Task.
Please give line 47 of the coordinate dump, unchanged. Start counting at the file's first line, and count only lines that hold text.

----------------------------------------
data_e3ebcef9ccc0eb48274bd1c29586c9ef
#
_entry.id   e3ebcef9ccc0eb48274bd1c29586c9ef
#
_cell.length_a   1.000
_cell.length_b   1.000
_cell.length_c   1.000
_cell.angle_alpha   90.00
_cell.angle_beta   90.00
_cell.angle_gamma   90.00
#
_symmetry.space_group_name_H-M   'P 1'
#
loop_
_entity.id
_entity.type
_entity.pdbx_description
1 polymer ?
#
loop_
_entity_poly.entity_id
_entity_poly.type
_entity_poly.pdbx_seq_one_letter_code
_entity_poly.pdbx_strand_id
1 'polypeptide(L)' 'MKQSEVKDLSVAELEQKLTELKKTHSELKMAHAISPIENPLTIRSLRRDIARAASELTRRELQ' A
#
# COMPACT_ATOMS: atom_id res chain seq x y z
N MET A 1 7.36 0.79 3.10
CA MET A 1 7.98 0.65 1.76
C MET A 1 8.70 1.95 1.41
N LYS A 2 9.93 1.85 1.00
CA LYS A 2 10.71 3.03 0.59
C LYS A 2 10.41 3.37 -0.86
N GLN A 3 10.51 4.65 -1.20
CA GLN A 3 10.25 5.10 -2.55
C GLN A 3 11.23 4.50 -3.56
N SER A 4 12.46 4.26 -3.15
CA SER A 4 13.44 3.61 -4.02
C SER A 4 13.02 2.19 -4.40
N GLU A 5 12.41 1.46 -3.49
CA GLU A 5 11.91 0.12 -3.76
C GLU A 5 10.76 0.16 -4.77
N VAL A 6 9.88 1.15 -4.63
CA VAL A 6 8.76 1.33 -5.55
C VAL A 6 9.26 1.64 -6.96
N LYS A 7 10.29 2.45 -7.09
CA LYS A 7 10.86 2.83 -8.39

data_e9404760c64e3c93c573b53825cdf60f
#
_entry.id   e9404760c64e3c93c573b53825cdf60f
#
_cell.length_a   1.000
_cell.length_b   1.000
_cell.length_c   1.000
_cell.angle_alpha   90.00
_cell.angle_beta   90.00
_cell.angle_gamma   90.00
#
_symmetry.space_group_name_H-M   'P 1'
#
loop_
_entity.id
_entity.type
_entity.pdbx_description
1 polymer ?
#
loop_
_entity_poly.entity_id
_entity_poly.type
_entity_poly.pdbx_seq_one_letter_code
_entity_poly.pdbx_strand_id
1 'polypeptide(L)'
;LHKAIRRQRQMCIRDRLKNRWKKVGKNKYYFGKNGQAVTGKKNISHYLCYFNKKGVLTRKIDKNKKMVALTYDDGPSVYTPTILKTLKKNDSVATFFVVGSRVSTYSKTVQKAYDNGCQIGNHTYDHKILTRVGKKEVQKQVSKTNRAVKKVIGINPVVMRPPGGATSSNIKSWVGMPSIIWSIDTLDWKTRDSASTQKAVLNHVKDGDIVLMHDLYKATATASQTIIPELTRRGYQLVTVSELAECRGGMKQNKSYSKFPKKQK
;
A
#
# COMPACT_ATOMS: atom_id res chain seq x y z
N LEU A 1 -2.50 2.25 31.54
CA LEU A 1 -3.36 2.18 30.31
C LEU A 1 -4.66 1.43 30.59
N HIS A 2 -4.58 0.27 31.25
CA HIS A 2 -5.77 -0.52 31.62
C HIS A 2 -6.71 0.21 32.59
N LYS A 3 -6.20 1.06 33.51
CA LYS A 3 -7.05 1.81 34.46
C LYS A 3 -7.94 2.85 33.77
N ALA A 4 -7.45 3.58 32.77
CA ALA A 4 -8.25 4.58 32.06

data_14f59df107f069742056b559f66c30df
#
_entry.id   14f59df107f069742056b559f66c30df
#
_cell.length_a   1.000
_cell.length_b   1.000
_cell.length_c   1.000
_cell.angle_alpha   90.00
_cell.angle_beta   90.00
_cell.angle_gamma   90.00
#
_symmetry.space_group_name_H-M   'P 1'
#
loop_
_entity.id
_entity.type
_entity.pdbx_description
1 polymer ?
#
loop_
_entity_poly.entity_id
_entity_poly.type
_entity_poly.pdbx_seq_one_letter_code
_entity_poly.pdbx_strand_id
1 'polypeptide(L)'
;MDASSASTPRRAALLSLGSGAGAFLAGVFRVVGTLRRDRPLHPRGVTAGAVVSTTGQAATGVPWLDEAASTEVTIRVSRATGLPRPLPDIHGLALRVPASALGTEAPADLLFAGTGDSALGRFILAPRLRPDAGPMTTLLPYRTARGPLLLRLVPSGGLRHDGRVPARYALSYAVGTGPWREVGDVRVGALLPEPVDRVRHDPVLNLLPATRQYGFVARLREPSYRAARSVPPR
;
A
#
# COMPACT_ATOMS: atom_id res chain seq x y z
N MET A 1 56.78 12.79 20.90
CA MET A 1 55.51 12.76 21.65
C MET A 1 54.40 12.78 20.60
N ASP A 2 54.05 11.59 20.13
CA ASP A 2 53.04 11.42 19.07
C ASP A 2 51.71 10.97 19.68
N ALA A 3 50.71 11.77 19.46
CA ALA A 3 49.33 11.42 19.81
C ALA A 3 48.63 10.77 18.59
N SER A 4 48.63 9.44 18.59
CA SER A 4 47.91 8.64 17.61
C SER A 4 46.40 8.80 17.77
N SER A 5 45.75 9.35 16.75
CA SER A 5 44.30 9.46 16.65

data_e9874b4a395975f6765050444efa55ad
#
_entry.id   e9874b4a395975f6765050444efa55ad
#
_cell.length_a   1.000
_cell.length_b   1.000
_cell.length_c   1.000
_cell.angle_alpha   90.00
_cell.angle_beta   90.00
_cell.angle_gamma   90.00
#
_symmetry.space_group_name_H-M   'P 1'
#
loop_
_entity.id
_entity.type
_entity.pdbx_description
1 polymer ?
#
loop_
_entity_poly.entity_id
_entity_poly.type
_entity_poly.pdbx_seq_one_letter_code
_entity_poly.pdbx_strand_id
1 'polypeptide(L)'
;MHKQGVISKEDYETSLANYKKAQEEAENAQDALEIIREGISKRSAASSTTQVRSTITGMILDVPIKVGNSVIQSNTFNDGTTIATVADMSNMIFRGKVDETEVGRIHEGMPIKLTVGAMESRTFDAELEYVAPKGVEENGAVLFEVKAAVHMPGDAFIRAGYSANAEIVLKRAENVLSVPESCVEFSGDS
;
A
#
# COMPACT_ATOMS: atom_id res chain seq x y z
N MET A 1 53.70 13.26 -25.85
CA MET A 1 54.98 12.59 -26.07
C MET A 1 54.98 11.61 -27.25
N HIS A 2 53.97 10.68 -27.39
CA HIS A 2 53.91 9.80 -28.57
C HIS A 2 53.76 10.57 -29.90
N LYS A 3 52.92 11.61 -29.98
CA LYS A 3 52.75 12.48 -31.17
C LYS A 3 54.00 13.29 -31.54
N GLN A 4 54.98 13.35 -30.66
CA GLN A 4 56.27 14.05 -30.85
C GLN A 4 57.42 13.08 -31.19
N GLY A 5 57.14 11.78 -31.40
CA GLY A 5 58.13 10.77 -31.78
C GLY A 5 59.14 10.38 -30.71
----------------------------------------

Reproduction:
CA LYS A 7 10.86 2.83 -8.39